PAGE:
Right now, as I’m writing this, I have about 6 bags full of (mostly) clothes, a file with different documents, a bunch of fears, and a lot of hope. Tomorrow, if everything goes well, is my last day living in Brazil.

It was a strange adventure, first by making a simple trip (well, as far as “jump on a motorcycle with my wife and travel though the country and beyond, and end up traveling 6,449km” is considered simple), then by staying a whole month on an Airbnb and trying everything, from local meetups to social projects to local culture, restaurants, food, etc, and then finally getting all the documentation to live on the country we chose: Uruguay.

We decided to move t Montevideo in March, but then we discovered that my wife was pregnant – so we decided to stay a little bit more in Brazil, to have our baby here and be close to family and the grandparents. Then, the whole pandemic situation came and changed the game a lot, because now what we planned (have our family support and allow then to visit our daughter) could not be done anymore. But, we thought (in the beginning) that we made the right choice even then: because we would otherwise move to Uruguay and suffer the problems of social isolation on a different country.

But then, Brazil showed itself as probably the worst country to handle covid: and I already wrote about it in another post. From the time I wrote it, things became worse (like a lot!): two health ministers left the position, no one came to replace them, and the people became more and more skeptic about the whole covid situation.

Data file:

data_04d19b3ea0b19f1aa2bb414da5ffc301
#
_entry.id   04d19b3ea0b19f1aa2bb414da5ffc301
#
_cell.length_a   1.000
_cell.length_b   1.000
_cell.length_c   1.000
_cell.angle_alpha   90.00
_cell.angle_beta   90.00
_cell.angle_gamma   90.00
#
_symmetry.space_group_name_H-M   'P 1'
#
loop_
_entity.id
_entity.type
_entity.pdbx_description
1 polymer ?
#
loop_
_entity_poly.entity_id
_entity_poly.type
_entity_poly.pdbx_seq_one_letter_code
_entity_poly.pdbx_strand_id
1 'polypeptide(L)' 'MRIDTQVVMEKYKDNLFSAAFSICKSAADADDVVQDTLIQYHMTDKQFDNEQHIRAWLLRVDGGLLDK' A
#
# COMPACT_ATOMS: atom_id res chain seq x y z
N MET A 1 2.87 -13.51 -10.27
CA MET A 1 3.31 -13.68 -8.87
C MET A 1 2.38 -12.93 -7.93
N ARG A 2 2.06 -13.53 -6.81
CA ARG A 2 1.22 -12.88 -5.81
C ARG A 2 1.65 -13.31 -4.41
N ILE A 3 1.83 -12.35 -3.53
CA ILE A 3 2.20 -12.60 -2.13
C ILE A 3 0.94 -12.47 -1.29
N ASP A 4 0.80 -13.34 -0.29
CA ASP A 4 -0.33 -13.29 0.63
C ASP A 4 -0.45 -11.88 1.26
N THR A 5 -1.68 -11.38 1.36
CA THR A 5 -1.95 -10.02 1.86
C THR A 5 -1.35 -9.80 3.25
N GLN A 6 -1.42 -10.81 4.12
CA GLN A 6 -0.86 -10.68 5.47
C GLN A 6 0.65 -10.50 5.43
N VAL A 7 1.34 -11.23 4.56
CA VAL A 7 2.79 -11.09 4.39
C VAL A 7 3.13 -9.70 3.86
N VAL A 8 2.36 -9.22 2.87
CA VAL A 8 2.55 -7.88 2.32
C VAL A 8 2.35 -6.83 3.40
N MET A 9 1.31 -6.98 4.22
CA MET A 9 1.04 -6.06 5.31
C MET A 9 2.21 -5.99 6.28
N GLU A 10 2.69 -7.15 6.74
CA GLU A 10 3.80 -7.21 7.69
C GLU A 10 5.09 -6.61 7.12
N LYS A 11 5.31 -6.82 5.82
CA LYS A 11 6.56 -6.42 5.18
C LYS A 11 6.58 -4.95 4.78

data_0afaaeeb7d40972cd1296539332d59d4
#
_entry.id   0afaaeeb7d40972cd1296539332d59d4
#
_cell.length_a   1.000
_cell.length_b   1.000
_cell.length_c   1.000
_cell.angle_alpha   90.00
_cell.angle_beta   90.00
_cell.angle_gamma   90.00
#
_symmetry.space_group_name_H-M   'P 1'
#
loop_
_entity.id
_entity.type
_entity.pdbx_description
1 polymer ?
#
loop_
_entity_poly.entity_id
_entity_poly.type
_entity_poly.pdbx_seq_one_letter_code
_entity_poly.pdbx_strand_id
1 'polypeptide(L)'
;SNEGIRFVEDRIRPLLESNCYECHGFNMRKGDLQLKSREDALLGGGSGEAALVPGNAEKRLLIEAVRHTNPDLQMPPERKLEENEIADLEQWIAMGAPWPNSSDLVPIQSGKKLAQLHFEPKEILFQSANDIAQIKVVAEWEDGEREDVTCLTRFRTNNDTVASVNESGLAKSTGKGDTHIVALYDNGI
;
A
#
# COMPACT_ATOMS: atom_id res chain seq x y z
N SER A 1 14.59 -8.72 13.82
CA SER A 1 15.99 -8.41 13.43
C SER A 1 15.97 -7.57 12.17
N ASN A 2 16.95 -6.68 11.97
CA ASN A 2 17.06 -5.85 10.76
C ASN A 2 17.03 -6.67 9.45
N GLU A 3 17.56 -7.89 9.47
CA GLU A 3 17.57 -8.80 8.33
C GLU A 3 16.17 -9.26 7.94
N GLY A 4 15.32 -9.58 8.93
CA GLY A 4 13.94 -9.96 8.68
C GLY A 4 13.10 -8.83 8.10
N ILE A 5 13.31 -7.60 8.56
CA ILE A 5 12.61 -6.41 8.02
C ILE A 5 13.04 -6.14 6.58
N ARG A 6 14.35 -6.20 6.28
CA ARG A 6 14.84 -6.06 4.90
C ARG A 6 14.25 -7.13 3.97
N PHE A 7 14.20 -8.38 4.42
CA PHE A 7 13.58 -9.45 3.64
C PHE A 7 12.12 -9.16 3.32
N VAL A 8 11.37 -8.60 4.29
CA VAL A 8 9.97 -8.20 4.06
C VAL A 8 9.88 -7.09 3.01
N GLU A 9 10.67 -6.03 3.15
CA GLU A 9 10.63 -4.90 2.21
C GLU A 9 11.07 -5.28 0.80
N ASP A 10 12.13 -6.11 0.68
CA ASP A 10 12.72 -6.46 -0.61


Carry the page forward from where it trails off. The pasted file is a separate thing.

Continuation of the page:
Brazil does not have protests against masks, so someone from outside the country probably is not aware of what’s happening here; people are not protesting – they just don’t use it and that’s that. There are laws that you have to use masks when you enter some places like supermarkets and other commercial places, but besides that, almost half the people walking on the streets (and almost everyone exercising) is not using masks at all, or using it incorrectly (not covering the nose, the mouth, or both).

We became more and more scared about going out of our home, so it’s no surprise that we are quite happy to leave here, in the middle of this whole pandemic, because I can’t see how Brasil will handle the situation in the nearest future (and also I don’t want to stay and see what will happen). It’s dangerous here. It’s really, really dangerous, specially considering that there’s no “single source of truth”: some newspapers tell that the number of cases is slowing down, other that’s growing, and depending on the state you’ll have a different number too.

In this whole bizarre situation that the world is living, we’re almost sure that we’ll be able to enter Uruguay – we have all documentation, our tests came back negative, our daughter have a special authorization, and so on. But considering that the whole world seems mad now, nothing is written in stone. I can only hope, and wish that Brazil will grow up on time.

In the meantime, my daughter will also grow, but on a whole new culture – it seems, and I really hope, a better one.


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